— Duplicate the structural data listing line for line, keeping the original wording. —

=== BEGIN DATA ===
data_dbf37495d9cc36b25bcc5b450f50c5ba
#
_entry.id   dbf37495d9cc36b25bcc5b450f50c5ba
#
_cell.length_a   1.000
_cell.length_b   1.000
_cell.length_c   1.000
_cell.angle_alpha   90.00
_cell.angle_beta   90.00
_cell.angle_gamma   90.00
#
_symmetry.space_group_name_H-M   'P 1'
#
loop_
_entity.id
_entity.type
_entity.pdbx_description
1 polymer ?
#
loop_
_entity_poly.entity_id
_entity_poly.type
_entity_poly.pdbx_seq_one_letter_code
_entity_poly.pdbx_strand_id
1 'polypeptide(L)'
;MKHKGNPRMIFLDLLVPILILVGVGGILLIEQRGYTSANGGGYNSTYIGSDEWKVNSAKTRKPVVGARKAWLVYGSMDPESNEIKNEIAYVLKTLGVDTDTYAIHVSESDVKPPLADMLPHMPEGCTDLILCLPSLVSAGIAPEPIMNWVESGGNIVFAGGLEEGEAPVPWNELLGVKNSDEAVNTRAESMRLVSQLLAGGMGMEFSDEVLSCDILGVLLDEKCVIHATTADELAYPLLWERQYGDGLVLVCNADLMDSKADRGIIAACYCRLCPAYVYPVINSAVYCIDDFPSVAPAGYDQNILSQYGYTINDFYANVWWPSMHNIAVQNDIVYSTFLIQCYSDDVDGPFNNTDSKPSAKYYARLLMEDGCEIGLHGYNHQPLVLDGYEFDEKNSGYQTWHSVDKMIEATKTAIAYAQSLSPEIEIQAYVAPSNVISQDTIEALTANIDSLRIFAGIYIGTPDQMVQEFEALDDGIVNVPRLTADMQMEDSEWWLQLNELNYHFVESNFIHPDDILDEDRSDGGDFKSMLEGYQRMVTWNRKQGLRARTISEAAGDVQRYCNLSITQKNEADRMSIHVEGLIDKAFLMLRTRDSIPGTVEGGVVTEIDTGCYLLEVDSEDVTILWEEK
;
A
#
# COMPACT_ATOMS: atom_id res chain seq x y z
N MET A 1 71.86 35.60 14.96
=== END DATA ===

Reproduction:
data_dbf37495d9cc36b25bcc5b450f50c5ba
#
_entry.id   dbf37495d9cc36b25bcc5b450f50c5ba
#
_cell.length_a   1.000
_cell.length_b   1.000
_cell.length_c   1.000
_cell.angle_alpha   90.00
_cell.angle_beta   90.00
_cell.angle_gamma   90.00
#
_symmetry.space_group_name_H-M   'P 1'
#
loop_
_entity.id
_entity.type
_entity.pdbx_description
1 polymer ?
#
loop_
_entity_poly.entity_id
_entity_poly.type
_entity_poly.pdbx_seq_one_letter_code
_entity_poly.pdbx_strand_id
1 'polypeptide(L)'
;MKHKGNPRMIFLDLLVPILILVGVGGILLIEQRGYTSANGGGYNSTYIGSDEWKVNSAKTRKPVVGARKAWLVYGSMDPESNEIKNEIAYVLKTLGVDTDTYAIHVSESDVKPPLADMLPHMPEGCTDLILCLPSLVSAGIAPEPIMNWVESGGNIVFAGGLEEGEAPVPWNELLGVKNSDEAVNTRAESMRLVSQLLAGGMGMEFSDEVLSCDILGVLLDEKCVIHATTADELAYPLLWERQYGDGLVLVCNADLMDSKADRGIIAACYCRLCPAYVYPVINSAVYCIDDFPSVAPAGYDQNILSQYGYTINDFYANVWWPSMHNIAVQNDIVYSTFLIQCYSDDVDGPFNNTDSKPSAKYYARLLMEDGCEIGLHGYNHQPLVLDGYEFDEKNSGYQTWHSVDKMIEATKTAIAYAQSLSPEIEIQAYVAPSNVISQDTIEALTANIDSLRIFAGIYIGTPDQMVQEFEALDDGIVNVPRLTADMQMEDSEWWLQLNELNYHFVESNFIHPDDILDEDRSDGGDFKSMLEGYQRMVTWNRKQGLRARTISEAAGDVQRYCNLSITQKNEADRMSIHVEGLIDKAFLMLRTRDSIPGTVEGGVVTEIDTGCYLLEVDSEDVTILWEEK
;
A
#
# COMPACT_ATOMS: atom_id res chain seq x y z
N MET A 1 71.86 35.60 14.96